It’s already happened, sooner than I thought but as predicted. One of the mainstays of the status quo is calling for "social security reform". The New York Times in a front page article says social security "reform" is the "next big issue" and that Social Security is "the likeliest source of the sort of large savings needed to bring projected annual deficits to sustainable levels". The article, "Next Big Issue? Social Security Pops Up Again" was written by Jackie Calmes. Her article raises issues of journalistic ethics and the misuse of anonymous sources.

Shamefully, this New York Times article, for example, gives an anonymous source for listing three economists who it claims are "the best minds and prolific authors on Social Security" without exploring their background or telling us that all three have ties to institutions (like the Hamilton Project and Goldman Sachs) seeking entitlement cuts. This is stacking the deck just like the Obama administration stacked the deck against single payer and the public option by freezing out proponents of those ideas. This is also a complete misuse by Jackie Calmes and the New York Times of the reasons for an "anonymous source": what’s to hide in the naming of some economists, please, other than the fact that this reporter was essentially told by someone what to write and didn’t look into the subject at all?

Had Jackie Calmes done any research on this topic at all she would have found out that an attack on entitlements was also high on the wish list of the Hamilton Project (again, to which all 3 or her economists have links). Recall that the Hamilton Project is the "think tank" sponsored by Goldman Sachs and ex-Goldman Sachs chief, Robert Rubin, and cleverly embedded in the Brookings Institution. In April, 2006, a young, Democratic senator spoke at the inauguration of the Hamilton Project. Barack Obama lavished praise on "my friend Bob" (Rubin) and said the U.S. needs more NAFTA-type agreements and needs to cut entitlements (like social security).

The New York Times provides a nice place to kick off the "social security reform" project that will mean social security as we know it will be gutted just as true health care reform was gutted by Obama. Here’s the New York Times of today:

"Now that landmark legislation overhauling the health insurance system is about to become law, addressing Social Security’s solvency could well become the next big thing for President Obama and Congressional Democrats.

Central to the health care changes are hundreds of billions of dollars in reductions in Medicare spending over time and expansions of Medicaid. As some administration officials acknowledge, that effectively takes those fast-growing entitlement programs off the table for deficit reduction just as Mr. Obama’s bipartisan commission to reduce the mounting national debt gets to work.

That leaves Social Security, the other big entitlement benefits program and one that Mr. Obama has suggested in the past that he is willing to tackle. While its looming problems are not of the scale of those afflicting Medicare, it now stands as the likeliest source of the sort of large savings needed to bring projected annual deficits to sustainable levels, many budget analysts agree.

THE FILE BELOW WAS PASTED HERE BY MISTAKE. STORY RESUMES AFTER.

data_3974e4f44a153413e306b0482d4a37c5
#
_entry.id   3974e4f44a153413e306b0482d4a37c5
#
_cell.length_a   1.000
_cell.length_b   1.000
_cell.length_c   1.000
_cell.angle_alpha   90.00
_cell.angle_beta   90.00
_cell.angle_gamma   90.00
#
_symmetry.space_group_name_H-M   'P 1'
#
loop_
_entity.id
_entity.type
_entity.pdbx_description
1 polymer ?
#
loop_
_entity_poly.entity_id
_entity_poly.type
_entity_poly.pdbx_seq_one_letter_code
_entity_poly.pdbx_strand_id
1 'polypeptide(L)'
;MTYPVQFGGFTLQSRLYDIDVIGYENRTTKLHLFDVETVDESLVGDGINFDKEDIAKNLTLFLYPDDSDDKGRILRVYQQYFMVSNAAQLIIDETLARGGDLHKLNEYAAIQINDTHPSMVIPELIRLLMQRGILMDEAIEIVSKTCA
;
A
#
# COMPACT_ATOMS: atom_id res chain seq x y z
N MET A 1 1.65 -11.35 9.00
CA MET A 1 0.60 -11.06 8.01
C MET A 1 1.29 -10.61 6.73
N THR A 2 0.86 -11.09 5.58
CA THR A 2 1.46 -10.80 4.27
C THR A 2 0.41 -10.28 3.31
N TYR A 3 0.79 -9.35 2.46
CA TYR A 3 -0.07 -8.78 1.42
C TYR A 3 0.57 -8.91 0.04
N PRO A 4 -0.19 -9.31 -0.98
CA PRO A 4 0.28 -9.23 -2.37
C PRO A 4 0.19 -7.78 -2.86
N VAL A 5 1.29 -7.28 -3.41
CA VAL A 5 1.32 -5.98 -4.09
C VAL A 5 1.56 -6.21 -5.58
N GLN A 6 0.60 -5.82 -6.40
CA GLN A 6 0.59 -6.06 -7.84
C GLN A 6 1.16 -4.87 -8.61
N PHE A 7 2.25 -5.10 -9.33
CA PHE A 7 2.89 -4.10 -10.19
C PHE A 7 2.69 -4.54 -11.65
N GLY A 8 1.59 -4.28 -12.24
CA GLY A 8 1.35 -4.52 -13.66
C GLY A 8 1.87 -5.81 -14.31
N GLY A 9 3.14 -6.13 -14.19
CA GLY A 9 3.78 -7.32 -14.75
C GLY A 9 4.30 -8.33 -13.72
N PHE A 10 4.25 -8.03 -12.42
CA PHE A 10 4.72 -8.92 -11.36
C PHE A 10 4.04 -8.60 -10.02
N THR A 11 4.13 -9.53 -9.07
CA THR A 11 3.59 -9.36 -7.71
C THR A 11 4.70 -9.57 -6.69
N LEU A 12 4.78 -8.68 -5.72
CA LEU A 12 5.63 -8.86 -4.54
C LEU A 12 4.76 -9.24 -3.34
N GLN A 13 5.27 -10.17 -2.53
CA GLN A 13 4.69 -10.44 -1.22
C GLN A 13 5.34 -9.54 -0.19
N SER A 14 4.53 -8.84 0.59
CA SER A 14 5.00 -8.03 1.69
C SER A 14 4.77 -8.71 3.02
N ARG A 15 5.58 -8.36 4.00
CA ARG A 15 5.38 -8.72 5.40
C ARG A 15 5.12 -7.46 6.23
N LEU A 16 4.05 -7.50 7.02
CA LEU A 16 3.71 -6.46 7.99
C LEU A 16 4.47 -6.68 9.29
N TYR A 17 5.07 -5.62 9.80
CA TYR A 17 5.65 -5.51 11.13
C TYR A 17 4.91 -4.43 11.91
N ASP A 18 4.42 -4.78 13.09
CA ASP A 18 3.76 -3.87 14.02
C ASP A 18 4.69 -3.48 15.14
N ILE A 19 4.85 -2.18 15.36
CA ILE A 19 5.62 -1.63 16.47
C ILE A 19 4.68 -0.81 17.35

…Yet Representative Steny H. Hoyer, the moderate Democrat who is the House majority leader, gave a speech this month in which he called for the two parties to compromise on a mix of tax increases and benefit reductions to avert fiscal chaos. Among his options were proposals to gradually raise the retirement age for future Social Security recipients and to reduce benefits for those with high incomes."

There’s the Obama-Goldman Sachs-Robert Rubin road map for social security "reform", courtesy of Steny Hoyer, number two Democrat in the House: increase the retirement age while cutting benefits (he says for "high incomes" but it will be for everyone). And remember, this is coming from DEMOCRATS!

They are even using language reminiscent of the health care reform debacle: "everything is on the table". Here’s one of the co-chiefs of the Obama team that would look at social security "reform", courtesy of the same article:

Erskine B. Bowles, a former White House chief of staff under President Bill Clinton who is the commission co-chairman along with Alan K. Simpson, a former Republican senator from Wyoming, said: “As Senator Simpson and I have said all along, everything is on the table. No one has mentioned to me taking anything off the table.”

Actually, lot’s of things are already OFF the table: like really increasing the paltry minimum benefits that some social security recipients make; like making the COLA more realistic; and like making a quick and easy fix to any financial problems SS might have by simply extending the social security tax to all income earned. But those kinds of ideas would benefit common Americans and are already "off the table" despite Erskine Bowles’s comments. We will see the same song and dance on this as we saw on "health care reform" when single payer and the public option were never really on the table. Only measures to shore up the status quo will be considered, just as ObamaCare really props up private, profit making insurance companies.

The New York Times article also brings in this delightful quotation from someone at the Brookings Institution:

“Whether or not the budget commission reaches a conclusion, and I think the odds have to be against that, Obama is going to have to say something about the long-term budget, and ignoring Social Security altogether is not politically possible if you want to do that,” said Henry J. Aaron, an economist at the Brookings Institution, who has defended the program against deep cuts or privatization but acknowledges that it is not sustainable without some combination of benefit cuts or tax increases.

What is UNSAID is this–the Hamilton Project (which has long had on its agenda cutting back entitlements) is part of the Brookings Institution. So Henry J. Aaron is just a mouthpiece, a cheerleader, for a unit of his own "think tank" that is privately funded, interested in corporate benefits, and on record for wanting to cut entitlements.